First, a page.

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DAY 3: Anti-pipeline walkers find inspiration, support

In midst of 46-mile protest trek, rally held at St. James Church in Greenfield

  • Ben Clark of Clarkdale Fruit Farms in Deerfield speaks at the anti-pipeline rally at St. James Episcopal Church in Greenfield at the conclusion of day three of the 46-mile walk to stop the Kinder Morgan NED pipeline, Saturday.

  • Court Dorsey and Dineen O'Rourke sing at the anti-pipeline rally at St. James Episcopal Church in Greenfield at the conclusion of day three of the 46 mile walk to stop the Kinder Morgan NED pipeline, Saturday, March 19. Recorder Staff/Matt Burkhartt

  • George Moonlight Davis performs with Ben Grosscup at the anti-pipeline rally at St. James Episcopal Church in Greenfield at the conclusion of day three of the 46 mile walk to stop the Kinder Morgan NED pipeline, Saturday, March 19. Recorder Staff/Matt Burkhartt

  • Ben Grosscup performs at the anti-pipeline rally at St. James Episcopal Church in Greenfield at the conclusion of day three of the 46 mile walk to stop the Kinder Morgan NED pipeline, Saturday, March 19. Recorder Staff/Matt Burkhartt

  • Attendees of the anti-pipeline rally at St. James Episcopal Church in Greenfield stand with signs showing Western Massachusetts towns' opposition to the pipeline, at the conclusion of day three of the 46-mile walk to stop the Kinder Morgan NED pipeline, Saturday. Recorder Staff/Matt Burkhartt

  • Gabriel Shapiro, of Hampshire College, prays at the anti-pipeline rally at St. James Episcopal Church in Greenfield at the conclusion of day three of the 46 mile walk to stop the Kinder Morgan NED pipeline, Saturday, March 19. Recorder Staff/Matt Burkhartt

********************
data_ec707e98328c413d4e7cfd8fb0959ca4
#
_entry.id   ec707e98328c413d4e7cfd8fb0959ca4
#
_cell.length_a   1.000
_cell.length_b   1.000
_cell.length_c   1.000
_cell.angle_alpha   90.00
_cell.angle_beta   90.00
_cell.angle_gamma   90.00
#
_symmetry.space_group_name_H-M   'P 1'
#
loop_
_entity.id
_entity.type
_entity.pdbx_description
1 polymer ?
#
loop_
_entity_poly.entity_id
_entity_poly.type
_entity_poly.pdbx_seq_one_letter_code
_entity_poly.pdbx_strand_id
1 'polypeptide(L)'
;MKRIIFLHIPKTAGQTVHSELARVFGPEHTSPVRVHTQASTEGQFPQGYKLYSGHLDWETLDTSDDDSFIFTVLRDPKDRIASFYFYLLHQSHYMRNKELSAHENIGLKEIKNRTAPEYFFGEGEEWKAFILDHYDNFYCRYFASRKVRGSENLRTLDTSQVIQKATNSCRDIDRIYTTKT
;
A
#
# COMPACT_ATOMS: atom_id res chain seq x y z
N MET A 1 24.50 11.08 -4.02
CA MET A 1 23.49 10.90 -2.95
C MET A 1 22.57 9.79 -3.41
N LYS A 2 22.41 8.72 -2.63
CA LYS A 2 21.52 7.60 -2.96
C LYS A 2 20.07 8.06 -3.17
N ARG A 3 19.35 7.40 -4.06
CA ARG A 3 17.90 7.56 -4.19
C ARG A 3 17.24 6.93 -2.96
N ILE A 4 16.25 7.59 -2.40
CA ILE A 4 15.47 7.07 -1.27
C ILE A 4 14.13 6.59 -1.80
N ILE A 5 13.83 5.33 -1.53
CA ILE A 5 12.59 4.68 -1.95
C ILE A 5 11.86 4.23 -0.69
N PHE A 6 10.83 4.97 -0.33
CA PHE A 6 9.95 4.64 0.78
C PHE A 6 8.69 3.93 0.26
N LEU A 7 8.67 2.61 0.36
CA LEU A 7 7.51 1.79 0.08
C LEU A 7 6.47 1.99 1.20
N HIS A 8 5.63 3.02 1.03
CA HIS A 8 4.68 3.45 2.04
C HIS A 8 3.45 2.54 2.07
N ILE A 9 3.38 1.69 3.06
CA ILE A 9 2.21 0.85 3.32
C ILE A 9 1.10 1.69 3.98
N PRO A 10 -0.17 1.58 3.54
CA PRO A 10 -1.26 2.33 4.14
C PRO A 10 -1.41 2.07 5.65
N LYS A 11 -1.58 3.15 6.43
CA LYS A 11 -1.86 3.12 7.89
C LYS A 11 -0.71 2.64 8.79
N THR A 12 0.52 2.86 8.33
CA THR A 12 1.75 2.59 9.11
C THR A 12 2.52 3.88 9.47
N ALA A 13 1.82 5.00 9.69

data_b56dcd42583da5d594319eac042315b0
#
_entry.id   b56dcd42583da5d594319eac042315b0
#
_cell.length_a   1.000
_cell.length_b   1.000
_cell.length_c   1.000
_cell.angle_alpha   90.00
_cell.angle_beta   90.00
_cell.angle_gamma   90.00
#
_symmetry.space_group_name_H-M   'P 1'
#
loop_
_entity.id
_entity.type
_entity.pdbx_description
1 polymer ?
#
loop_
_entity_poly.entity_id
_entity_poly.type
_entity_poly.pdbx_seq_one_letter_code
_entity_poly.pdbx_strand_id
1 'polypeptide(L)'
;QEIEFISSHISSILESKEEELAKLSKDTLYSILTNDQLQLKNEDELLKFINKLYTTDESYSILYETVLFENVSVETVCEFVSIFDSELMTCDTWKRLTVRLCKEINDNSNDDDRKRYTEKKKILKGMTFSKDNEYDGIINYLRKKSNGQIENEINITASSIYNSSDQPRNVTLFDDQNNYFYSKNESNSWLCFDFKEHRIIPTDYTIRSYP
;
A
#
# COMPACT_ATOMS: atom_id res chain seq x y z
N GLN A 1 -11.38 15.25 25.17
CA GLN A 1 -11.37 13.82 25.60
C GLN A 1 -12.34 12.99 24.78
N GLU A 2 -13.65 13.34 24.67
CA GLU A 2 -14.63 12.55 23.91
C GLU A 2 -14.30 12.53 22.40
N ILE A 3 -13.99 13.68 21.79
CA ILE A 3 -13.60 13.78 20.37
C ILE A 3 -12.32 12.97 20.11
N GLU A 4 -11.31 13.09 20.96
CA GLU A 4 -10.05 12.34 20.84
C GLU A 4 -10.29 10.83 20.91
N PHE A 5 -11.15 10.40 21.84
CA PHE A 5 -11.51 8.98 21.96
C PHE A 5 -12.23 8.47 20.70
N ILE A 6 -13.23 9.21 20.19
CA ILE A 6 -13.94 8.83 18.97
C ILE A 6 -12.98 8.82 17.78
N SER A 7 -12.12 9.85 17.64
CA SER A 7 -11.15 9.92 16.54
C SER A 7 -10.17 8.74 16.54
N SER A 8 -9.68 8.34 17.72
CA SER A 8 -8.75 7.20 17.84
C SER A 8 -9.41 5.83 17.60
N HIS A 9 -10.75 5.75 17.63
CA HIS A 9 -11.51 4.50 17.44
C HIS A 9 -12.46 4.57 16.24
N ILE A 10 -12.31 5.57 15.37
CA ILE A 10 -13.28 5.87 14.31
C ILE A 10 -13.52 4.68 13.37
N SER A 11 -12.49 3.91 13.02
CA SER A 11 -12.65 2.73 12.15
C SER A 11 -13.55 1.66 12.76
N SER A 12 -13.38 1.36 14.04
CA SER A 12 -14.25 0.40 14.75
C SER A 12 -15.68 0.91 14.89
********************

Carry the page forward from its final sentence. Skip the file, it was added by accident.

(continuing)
• Carolyn Ness, the chair of the Deerfield select board speaks at the anti-pipeline rally at St. James Episcopal Church in Greenfield at the conclusion of day three of the 46 mile walk to stop the Kinder Morgan NED pipeline, Saturday, March 19. Recorder Staff/Matt Burkhartt

  • George Moonlight Davis performs with Ben Grosscup at the anti-pipeline rally at St. James Episcopal Church in Greenfield at the conclusion of day three of the 46 mile walk to stop the Kinder Morgan NED pipeline, Saturday, March 19. Recorder Staff/Matt Burkhartt

  • Jed Proujansky, of the Northfield select board, speaks at the anti-pipeline rally at St. James Episcopal Church in Greenfield at the conclusion of day three of the 46 mile walk to stop the Kinder Morgan NED pipeline, Saturday, March 19. Recorder Staff/Matt Burkhartt

  • George Moonlight Davis performs with Ben Grosscup at the anti-pipeline rally at St. James Episcopal Church in Greenfield at the conclusion of day three of the 46-mile walk to stop the Kinder Morgan NED pipeline, Saturday. Recorder Staff/Matt Burkhartt

  • Attendees of the anti-pipeline rally at St. James Episcopal Church in Greenfield stand with signs showing Western Massachusetts towns' opposition to the pipeline, at the conclusion of day three of the 46 mile walk to stop the Kinder Morgan NED pipeline, Saturday, March 19. Recorder Staff/Matt Burkhartt

  • George Moonlight Davis performs with Ben Grosscup at the anti-pipeline rally at St. James Episcopal Church in Greenfield at the conclusion of day three of the 46 mile walk to stop the Kinder Morgan NED pipeline, Saturday, March 19. Recorder Staff/Matt Burkhartt



Sunday, March 20, 2016

GREENFIELD — Three days spent walking roads from Windsor to Greenfield had some anti-pipeline marchers convinced more than ever of the urgency of their cause.

“It’s been so beautiful it makes you doubly aware of the (need) to preserve this,” said walker Laura Kaye.

Kaye sat with new acquaintances in the St. James Episcopal Church chapel Saturday evening as marchers rested on the next to last day of the march, to end Sunday in Northfield. The Sugar Shack Alliance’s four-day, 46-mile walk followed the approximate path of the proposed Tennessee Gas Pipeline Co. Northeast Energy Direct project between proposed compressor stations in Windsor and Northfield.